On the One Year Anniversary of the “Justified Departure” Policy

Official CARE Statement on the one year anniversary of the Justified Departure Policy (12/5/13):

On December 5th of last year, in response to the appeal of a student religious group that codified discrimination in the election of its leaders, the Committee on Student Life (CSL) created the “Justified Departure” policy, which allows “religious exemptions” from Tufts’ nondiscrimination policy. We at the Coalition Against Religious Exclusion (CARE) have been organizing against the policy ever since, and a whole year later, we are just as committed to the cause of not letting institutionalized discrimination stand at Tufts.

The policy, which was announced in conjunction with an appeal of the recognition status of the Tufts Christian Fellowship, allows Student Religious Groups to seek a “justified departure” from Tufts’ nondiscrimination policy in order to select their leaders. This justification would come from doctrinal reasons that the group would present to the University Chaplaincy, who would then approve the exemption.

We at CARE do not believe that any kind of discrimination should be sanctioned by our University. We believe in an all-comers policy for all student religious groups. We do not believe that the University Chaplaincy has the authority, expertise, or right to decide whether or not discrimination is justified. We believe in student groups’ right to democratically choose their leaders on their own criteria, outside of institutionalized discriminatory policy. We do not believe that discrimination on the basis of identity can ever be “justified”, or that it has any place at Tufts.

Over the past year, we have lobbied through public forums, faculty committees, the President’s office, the TCU Senate, and the CSL itself. Through dual TCU Senate resolutions supporting our cause, widely signed petitions, and the election of four candidates in two elections to the CSL who explicitly opposed the policy, the student body has shown that it does not agree with the “Justified Departure” policy. And yet, the policy still stains Tufts history.

This policy effectively tells minority students that their identity is not worthy of protection. For queer students specifically, who may have already struggled or continue to struggle with their religious and sexual identities, this policy is extremely damaging and triggering. By institutionalizing discrimination, the “justified departure” policy sends a clear message to minority students that discrimination against them can be justified. This is unacceptable.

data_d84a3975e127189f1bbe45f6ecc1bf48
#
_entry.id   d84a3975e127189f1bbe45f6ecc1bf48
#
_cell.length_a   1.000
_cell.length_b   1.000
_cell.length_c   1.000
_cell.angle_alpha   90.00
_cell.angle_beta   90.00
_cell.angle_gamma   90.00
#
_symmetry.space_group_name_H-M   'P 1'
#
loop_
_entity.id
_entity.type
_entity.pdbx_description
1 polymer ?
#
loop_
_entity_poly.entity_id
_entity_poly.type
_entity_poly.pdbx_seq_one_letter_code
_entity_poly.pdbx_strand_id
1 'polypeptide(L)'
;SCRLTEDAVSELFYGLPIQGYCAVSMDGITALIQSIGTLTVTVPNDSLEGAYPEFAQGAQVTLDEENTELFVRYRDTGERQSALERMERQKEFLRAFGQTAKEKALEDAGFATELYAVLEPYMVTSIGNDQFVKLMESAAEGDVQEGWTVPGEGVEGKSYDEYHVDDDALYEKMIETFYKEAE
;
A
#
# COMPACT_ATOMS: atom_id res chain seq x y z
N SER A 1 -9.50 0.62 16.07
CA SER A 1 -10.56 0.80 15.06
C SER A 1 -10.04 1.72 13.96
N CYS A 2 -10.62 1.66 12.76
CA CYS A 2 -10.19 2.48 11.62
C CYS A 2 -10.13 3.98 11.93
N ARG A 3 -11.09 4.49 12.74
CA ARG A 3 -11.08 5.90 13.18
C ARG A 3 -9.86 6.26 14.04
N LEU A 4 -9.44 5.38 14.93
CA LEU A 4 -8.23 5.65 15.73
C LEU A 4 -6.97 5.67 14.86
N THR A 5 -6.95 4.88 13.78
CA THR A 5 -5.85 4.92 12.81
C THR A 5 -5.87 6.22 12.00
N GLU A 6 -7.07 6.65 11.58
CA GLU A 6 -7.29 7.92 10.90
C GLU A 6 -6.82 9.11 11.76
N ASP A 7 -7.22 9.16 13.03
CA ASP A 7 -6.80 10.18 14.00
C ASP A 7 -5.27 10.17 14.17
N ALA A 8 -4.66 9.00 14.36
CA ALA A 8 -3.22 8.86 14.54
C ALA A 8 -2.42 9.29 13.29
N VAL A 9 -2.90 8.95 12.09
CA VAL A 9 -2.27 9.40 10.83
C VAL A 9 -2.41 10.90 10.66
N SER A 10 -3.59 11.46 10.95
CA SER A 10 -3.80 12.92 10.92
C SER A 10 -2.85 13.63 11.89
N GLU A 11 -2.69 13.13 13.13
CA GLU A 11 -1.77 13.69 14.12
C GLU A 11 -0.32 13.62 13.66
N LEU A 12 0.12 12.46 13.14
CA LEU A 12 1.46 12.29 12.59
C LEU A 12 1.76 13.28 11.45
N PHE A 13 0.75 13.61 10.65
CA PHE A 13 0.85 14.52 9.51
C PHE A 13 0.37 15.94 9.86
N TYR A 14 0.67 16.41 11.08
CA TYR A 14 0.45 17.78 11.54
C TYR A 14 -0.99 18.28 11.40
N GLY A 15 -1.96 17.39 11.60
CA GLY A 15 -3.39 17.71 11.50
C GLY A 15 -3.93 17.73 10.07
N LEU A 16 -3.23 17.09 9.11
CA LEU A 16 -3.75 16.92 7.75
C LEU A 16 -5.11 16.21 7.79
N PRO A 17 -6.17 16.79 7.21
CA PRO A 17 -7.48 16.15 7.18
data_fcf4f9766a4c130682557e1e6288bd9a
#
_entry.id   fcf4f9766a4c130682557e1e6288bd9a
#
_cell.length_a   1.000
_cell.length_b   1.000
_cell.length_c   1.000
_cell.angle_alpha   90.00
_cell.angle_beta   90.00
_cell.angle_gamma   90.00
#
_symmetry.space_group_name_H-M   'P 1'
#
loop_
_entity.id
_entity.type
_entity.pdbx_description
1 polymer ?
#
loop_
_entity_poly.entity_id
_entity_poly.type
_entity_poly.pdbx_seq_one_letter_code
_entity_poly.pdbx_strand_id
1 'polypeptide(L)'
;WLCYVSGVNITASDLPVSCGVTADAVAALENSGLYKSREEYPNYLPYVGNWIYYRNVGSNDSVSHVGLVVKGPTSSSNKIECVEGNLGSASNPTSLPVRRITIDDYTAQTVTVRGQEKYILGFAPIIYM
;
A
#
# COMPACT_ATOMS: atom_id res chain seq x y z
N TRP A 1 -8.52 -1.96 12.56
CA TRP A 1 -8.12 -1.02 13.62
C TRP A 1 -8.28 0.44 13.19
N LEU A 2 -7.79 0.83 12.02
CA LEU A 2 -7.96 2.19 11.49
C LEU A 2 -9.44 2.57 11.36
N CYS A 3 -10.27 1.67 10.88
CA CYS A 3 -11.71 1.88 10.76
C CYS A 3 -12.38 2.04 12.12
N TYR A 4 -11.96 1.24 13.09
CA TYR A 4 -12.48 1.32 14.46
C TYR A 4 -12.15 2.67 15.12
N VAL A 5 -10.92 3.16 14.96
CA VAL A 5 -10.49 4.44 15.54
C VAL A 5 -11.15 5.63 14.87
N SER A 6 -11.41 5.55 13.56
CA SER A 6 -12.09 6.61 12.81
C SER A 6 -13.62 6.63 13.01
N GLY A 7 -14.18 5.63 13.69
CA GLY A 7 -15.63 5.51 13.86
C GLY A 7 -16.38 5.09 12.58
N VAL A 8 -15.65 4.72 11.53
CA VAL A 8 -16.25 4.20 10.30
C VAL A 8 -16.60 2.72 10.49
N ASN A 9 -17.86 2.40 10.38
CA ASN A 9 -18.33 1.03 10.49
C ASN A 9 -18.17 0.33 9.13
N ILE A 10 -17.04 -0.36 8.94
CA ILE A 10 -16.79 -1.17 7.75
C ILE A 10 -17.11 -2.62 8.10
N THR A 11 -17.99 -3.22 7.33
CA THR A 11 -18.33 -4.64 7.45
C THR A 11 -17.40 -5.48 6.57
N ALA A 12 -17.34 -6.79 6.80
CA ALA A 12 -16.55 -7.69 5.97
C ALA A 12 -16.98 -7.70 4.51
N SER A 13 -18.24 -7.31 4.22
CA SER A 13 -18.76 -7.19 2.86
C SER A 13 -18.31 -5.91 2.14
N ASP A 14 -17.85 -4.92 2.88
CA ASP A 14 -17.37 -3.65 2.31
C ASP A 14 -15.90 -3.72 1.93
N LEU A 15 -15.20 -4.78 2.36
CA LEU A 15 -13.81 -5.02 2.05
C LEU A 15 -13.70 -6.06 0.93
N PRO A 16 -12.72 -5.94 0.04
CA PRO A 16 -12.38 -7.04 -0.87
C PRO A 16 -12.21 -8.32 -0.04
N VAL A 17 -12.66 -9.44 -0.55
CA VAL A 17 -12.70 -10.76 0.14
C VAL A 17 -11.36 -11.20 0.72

Some argue that the previous non-discrimination policy was in conflict with religious freedom. That is blatantly false. The nondiscrimination policy only applied to TCUJ recognized groups and being a TCUJ recognized group is a privilege, not a right. Religious groups may place whatever limitations on their leadership as they want if they are not recognized. But once they are given the privilege of recognition, they should be held to the same standard as every other group: they should not be allowed to discriminate. Groups that discriminate do not deserve the privileges of recognition: the right to use the Tufts name, access to certain Tufts facilities, and most importantly, access to funds from the student activity fee, which every student pays–students shouldn’t have to fund their own discrimination.

This semester, CARE has continued to lobby through the CSL and other means to repeal the justified departure policy. The CSL is set to vote on this policy sometime this year and we are hopeful that the CSL will listen to the student voice and reinstitute an all-comers policy, by which ALL students, regardless of identity, can serve as leaders and members of all TCUJ recognized groups. 

This policy, however, is just one chapter in a long history of Tufts allowing religious groups to discriminate.We therefore ask for you to show your support once again, and to renew this fight.  Share this message, change your profile picture, and most importantly, talk to your friends about why this policy is problematic. One year is too long for institutionalized discrimination to stay on the books at Tufts. Let us make sure that it doesn’t become two years.


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